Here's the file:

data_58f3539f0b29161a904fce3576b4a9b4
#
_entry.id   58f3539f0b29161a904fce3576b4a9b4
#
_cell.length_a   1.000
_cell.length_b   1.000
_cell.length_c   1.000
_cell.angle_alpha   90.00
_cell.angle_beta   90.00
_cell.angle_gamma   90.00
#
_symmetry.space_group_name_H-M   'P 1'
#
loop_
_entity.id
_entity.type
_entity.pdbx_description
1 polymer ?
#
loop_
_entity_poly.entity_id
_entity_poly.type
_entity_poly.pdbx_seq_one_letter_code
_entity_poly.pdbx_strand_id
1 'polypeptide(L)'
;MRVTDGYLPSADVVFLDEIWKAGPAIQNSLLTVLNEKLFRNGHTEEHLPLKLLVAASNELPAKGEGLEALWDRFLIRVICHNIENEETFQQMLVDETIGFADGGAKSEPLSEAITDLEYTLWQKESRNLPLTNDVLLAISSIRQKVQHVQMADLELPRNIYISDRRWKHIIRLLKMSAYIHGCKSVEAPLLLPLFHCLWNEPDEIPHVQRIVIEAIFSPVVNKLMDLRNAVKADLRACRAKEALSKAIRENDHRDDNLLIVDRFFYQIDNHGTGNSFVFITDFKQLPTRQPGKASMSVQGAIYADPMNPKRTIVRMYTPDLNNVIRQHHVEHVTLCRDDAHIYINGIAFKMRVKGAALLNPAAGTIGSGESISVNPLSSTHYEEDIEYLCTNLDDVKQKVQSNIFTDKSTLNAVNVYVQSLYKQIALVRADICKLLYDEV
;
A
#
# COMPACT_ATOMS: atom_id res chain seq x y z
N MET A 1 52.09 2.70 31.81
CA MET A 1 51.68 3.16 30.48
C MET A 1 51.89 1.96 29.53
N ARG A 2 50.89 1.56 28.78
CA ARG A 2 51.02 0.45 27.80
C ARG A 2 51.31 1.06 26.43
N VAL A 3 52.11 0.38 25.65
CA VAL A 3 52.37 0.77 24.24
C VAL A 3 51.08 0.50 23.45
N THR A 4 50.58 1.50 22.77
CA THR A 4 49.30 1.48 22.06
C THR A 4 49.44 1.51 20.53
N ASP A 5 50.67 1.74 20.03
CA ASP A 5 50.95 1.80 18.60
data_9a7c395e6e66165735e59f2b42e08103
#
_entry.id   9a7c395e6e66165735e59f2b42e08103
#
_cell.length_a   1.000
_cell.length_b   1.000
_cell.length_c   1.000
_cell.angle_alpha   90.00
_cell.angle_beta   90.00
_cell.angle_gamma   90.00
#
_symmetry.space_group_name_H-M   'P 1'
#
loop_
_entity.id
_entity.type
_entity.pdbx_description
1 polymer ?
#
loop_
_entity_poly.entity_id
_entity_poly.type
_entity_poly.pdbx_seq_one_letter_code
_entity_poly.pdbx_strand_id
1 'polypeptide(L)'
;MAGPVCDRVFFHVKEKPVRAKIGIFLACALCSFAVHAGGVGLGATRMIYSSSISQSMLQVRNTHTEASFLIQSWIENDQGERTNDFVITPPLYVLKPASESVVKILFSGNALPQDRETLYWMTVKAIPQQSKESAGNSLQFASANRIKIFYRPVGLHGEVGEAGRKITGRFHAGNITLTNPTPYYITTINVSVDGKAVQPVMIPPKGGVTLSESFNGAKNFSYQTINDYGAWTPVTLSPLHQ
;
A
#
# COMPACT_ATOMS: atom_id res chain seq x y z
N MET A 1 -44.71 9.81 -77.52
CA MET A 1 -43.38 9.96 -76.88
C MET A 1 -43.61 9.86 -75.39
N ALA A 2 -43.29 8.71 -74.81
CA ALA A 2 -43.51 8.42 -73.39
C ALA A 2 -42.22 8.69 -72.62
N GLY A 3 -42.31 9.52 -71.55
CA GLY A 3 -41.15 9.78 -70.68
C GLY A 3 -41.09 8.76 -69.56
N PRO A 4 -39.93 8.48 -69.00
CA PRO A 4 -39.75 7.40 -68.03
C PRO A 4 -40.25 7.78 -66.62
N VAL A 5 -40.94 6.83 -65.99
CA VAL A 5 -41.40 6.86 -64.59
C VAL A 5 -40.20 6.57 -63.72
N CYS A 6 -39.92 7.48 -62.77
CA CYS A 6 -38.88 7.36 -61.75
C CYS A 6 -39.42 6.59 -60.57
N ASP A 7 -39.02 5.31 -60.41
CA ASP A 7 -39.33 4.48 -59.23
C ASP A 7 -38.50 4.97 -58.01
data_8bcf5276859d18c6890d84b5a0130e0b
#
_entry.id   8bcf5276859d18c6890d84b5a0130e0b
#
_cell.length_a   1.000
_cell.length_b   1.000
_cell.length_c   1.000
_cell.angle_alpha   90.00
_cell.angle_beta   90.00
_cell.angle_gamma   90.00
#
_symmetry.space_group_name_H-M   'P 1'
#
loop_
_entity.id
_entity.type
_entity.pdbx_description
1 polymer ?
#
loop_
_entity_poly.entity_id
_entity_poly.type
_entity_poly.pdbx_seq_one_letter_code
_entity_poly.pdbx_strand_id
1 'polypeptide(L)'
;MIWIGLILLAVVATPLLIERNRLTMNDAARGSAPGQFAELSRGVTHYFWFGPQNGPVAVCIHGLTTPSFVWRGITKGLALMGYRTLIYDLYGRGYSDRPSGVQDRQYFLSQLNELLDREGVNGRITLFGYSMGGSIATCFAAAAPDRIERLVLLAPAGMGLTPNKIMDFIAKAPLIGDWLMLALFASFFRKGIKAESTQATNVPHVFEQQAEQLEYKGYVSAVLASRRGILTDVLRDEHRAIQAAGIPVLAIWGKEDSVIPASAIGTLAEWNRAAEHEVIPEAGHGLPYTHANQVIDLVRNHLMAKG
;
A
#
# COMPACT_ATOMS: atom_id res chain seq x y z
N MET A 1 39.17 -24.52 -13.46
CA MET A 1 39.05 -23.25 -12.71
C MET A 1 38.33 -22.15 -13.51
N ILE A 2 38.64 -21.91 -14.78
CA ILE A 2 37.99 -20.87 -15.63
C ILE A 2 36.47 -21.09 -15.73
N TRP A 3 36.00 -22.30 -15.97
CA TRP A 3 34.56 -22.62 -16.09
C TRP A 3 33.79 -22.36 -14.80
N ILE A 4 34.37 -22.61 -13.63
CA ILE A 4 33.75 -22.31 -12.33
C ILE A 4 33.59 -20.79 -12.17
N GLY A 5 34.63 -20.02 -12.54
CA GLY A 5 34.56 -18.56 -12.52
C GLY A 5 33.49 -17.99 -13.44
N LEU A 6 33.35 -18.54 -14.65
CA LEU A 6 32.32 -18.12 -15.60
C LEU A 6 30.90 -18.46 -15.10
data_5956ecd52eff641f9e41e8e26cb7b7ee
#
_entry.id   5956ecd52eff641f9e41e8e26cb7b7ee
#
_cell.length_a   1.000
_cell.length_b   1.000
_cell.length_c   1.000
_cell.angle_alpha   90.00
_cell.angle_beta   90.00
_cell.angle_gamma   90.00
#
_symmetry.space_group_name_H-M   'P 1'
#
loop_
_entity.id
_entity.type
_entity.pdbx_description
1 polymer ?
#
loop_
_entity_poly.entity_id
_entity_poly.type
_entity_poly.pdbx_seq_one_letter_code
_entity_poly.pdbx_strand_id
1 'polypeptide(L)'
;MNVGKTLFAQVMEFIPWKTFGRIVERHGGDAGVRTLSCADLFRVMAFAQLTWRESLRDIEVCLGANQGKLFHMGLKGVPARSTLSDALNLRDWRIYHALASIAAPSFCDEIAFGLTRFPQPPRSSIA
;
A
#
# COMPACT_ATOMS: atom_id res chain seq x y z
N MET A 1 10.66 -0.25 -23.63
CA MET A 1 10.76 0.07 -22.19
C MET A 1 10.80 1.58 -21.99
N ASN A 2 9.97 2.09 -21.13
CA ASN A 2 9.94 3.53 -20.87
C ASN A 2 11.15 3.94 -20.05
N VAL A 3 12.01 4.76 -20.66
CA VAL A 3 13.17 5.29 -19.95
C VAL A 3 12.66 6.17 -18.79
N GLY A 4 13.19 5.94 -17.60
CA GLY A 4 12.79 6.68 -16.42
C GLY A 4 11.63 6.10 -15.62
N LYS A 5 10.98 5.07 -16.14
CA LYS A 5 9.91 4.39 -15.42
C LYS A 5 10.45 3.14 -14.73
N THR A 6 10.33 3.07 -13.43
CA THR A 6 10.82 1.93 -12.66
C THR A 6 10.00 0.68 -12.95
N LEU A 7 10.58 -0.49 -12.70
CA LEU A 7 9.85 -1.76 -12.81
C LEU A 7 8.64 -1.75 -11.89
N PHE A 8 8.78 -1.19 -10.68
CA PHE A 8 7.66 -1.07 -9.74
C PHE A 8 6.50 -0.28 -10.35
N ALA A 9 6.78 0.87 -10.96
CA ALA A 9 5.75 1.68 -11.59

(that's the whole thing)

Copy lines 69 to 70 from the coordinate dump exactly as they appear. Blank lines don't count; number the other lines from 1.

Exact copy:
1 'polypeptide(L)'
;MAGPVCDRVFFHVKEKPVRAKIGIFLACALCSFAVHAGGVGLGATRMIYSSSISQSMLQVRNTHTEASFLIQSWIENDQGERTNDFVITPPLYVLKPASESVVKILFSGNALPQDRETLYWMTVKAIPQQSKESAGNSLQFASANRIKIFYRPVGLHGEVGEAGRKITGRFHAGNITLTNPTPYYITTINVSVDGKAVQPVMIPPKGGVTLSESFNGAKNFSYQTINDYGAWTPVTLSPLHQ